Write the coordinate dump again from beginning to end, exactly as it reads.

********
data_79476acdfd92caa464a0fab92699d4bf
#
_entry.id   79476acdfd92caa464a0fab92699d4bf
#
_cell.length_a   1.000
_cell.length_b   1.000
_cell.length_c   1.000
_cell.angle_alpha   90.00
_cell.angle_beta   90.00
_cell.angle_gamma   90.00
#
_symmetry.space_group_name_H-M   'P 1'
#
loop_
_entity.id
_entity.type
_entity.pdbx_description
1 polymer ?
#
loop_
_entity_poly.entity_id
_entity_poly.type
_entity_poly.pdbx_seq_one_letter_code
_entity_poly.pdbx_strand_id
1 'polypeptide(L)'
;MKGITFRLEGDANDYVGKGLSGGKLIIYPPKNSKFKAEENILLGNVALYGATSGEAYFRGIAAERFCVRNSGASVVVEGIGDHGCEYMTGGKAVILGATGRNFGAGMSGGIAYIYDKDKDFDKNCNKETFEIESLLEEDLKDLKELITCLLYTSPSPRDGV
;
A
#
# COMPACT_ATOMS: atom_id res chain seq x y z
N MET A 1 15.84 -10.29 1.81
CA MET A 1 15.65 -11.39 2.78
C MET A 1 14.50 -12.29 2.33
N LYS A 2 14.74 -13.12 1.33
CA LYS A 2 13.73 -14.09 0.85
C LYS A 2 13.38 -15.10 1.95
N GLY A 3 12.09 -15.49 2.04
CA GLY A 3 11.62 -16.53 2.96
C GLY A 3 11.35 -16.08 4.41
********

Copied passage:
data_79476acdfd92caa464a0fab92699d4bf
#
_entry.id   79476acdfd92caa464a0fab92699d4bf
#
_cell.length_a   1.000
_cell.length_b   1.000
_cell.length_c   1.000
_cell.angle_alpha   90.00
_cell.angle_beta   90.00
_cell.angle_gamma   90.00
#
_symmetry.space_group_name_H-M   'P 1'
#
loop_
_entity.id
_entity.type
_entity.pdbx_description
1 polymer ?
#
loop_
_entity_poly.entity_id
_entity_poly.type
_entity_poly.pdbx_seq_one_letter_code
_entity_poly.pdbx_strand_id
1 'polypeptide(L)'
;MKGITFRLEGDANDYVGKGLSGGKLIIYPPKNSKFKAEENILLGNVALYGATSGEAYFRGIAAERFCVRNSGASVVVEGIGDHGCEYMTGGKAVILGATGRNFGAGMSGGIAYIYDKDKDFDKNCNKETFEIESLLEEDLKDLKELITCLLYTSPSPRDGV
;
A
#
# COMPACT_ATOMS: atom_id res chain seq x y z
N MET A 1 15.84 -10.29 1.81
CA MET A 1 15.65 -11.39 2.78
C MET A 1 14.50 -12.29 2.33
N LYS A 2 14.74 -13.12 1.33
CA LYS A 2 13.73 -14.09 0.85
C LYS A 2 13.38 -15.10 1.95
N GLY A 3 12.09 -15.49 2.04
CA GLY A 3 11.62 -16.53 2.96
C GLY A 3 11.35 -16.08 4.41